“Our main concern is adults having the tools that they need to quit smoking. Young adults, if they are not smokers, they absolutely should not start using a nicotine product,” Conley said.

“Spend some time in a vape shop and see the customers that come in for these wildly named products. They are adults. They are over 25 years old, and they are the same type that watches ‘Family Guy’ on Sunday nights.

“It’s something that is a little lurid, appeals to adults. We’re not a country of serious, uptight people that just want straightforward products.”

Vaping invasion

As e-cigarettes invade high schools across the country, teachers like Jennifer Walden have found that students are even vaping during class.

Walden, of King Philip Regional High School in Wrentham, Massachusetts, recalled two students “seated in the back two desks in the corner. They had their hands kind of up … and they had a blue light coming in between their hands.”

Francis Thompson, the principal of Jonathan Law High School in Milford, Connecticut, is facing a similar problem. “(The) most popular form, it’s a Juul. It looks like a flash drive, it’s not, and the kids can just tuck it away when they’re done. So, how’re you going to know?” he asked.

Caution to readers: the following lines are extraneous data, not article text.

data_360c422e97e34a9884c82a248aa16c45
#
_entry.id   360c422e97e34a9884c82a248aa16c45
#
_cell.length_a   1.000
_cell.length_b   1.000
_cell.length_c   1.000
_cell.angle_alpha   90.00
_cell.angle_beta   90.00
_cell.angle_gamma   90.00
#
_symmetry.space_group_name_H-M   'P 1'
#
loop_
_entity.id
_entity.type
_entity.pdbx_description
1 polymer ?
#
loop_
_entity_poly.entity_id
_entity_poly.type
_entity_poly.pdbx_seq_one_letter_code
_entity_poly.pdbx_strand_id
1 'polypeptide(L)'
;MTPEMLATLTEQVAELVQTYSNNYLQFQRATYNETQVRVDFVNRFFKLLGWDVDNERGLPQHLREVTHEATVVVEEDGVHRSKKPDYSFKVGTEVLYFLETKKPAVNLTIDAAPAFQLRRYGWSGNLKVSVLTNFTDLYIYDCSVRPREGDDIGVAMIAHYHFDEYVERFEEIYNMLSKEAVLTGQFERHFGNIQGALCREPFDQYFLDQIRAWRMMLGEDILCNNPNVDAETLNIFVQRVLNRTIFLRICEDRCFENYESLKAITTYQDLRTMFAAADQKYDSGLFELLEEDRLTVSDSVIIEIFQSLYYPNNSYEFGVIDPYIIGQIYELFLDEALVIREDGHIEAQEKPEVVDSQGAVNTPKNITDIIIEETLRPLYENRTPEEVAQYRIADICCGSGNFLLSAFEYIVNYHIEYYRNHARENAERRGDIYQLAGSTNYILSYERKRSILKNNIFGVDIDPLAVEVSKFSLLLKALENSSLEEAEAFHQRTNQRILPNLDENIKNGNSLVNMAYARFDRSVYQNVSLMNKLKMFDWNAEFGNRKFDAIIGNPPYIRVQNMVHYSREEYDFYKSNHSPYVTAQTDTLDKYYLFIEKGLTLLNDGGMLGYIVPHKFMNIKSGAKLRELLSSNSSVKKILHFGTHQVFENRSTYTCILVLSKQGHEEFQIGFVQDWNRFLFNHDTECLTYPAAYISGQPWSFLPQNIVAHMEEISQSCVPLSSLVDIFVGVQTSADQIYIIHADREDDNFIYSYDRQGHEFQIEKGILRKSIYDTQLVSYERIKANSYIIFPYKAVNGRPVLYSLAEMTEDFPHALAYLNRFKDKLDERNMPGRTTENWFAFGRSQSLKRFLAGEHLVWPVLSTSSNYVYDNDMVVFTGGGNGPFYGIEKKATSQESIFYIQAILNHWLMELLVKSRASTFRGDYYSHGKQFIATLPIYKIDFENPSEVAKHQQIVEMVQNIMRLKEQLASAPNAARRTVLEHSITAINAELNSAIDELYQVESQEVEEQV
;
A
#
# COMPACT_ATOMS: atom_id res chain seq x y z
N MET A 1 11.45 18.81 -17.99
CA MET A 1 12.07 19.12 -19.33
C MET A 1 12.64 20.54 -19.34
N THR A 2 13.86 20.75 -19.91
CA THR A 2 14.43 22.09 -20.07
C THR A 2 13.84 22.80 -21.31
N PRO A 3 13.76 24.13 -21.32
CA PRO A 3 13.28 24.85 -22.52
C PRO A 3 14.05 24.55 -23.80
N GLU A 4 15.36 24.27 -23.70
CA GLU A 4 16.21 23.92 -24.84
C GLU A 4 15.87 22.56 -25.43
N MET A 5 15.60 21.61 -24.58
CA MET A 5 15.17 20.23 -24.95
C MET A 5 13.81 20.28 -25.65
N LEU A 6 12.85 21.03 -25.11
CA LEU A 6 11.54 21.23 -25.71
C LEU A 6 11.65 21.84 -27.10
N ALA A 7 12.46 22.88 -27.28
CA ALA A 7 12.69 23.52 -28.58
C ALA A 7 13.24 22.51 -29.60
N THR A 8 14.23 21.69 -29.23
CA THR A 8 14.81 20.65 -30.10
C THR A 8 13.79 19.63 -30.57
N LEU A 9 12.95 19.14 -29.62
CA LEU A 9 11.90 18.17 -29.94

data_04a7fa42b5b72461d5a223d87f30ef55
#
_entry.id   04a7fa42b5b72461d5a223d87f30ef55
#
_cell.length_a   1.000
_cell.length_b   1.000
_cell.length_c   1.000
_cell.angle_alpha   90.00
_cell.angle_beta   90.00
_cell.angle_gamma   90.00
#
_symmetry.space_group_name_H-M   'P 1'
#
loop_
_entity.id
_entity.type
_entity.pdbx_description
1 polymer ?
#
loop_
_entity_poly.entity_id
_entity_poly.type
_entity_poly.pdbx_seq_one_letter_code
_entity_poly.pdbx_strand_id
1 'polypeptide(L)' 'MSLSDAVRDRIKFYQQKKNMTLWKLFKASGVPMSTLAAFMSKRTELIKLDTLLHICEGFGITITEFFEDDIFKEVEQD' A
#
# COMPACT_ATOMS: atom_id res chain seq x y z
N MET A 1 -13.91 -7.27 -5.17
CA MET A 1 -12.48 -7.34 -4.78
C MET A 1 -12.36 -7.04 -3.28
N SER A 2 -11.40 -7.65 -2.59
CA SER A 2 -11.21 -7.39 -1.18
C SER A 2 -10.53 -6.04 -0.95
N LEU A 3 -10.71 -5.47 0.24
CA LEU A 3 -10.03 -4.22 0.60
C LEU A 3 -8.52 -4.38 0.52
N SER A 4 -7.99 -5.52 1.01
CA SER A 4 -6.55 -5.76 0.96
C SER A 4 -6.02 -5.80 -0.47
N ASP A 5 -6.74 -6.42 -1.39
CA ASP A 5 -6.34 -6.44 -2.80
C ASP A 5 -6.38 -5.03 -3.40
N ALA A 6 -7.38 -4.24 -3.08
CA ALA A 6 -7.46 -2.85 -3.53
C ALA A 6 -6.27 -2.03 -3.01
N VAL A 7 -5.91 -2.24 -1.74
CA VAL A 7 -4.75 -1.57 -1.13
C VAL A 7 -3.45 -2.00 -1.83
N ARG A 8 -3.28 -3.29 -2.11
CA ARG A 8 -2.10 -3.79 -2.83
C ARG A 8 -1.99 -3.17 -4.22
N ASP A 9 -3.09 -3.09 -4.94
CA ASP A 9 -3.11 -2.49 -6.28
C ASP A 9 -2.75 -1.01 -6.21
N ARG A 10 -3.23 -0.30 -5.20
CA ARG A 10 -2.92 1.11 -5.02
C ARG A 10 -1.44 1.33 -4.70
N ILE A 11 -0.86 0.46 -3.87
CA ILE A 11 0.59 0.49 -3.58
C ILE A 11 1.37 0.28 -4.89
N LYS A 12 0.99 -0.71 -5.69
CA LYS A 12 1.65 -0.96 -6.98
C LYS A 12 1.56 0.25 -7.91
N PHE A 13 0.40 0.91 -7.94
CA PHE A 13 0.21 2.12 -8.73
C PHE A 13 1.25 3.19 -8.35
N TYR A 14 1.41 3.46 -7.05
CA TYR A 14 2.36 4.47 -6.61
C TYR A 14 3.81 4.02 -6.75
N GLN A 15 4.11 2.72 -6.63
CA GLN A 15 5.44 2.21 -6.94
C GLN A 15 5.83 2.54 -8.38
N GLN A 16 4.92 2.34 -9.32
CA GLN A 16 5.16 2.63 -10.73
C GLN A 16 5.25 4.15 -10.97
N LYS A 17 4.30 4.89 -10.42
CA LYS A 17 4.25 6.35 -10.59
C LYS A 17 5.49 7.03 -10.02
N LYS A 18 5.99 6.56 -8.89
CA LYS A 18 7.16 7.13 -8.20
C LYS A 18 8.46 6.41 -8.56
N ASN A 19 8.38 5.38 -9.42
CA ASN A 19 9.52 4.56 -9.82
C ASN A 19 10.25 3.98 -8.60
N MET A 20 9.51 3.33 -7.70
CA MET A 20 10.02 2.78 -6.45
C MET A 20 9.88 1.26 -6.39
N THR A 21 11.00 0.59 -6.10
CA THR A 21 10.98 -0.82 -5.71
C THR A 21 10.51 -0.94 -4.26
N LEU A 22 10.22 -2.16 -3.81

A general lack of knowledge about e-cigarettes is also problematic, school administrators point out. “The kids that I talk to believe that there’s nothing in there that’s dangerous. They don’t think there’s anything more than water,” Thompson said.

That’s not the case, Gupta said. “It’s not water. It’s called e-liquid, and when heated by the coil, it changes to an aerosol.”

What is e-liquid?

Dr. Ana Navas-Acien, a professor of environmental health sciences at the Mailman School of Public Health at Columbia University, recently released a study measuring metal levels in this aerosol.

The research found chromium, nickel, zinc and lead, Navas-Acien said.

“Comparing what was initially in the liquid, that was very, very tiny amount (of lead) practically undetectable. But after the e-liquid was heated through the e-cigarette device, lead levels were then 25 times higher,” she said.

“There is no safe level of lead.”

Without standard regulations requiring uniform warning labels, people aren’t always fully aware of what they’re consuming.

When Kacoyannakis read for the first time the warning label on her Juul box, she was enlightened.

Follow CNN Health on Facebook and Twitter

  • See the latest news and share your comments with CNN Health on Facebook and Twitter.

“It says ‘California Proposition 65 warning: This product contains chemicals known to the state of California to cause cancer or birth defects, or other reproductive harm.’ OK, I never read that before. Doesn’t make me feel great, but that’s what it says, so, I guess, yeah, that is the only warning. But that’s probably the only warning that needs to be on there.”

Did the warning change her mind about vaping? “No, definitely not,” she said.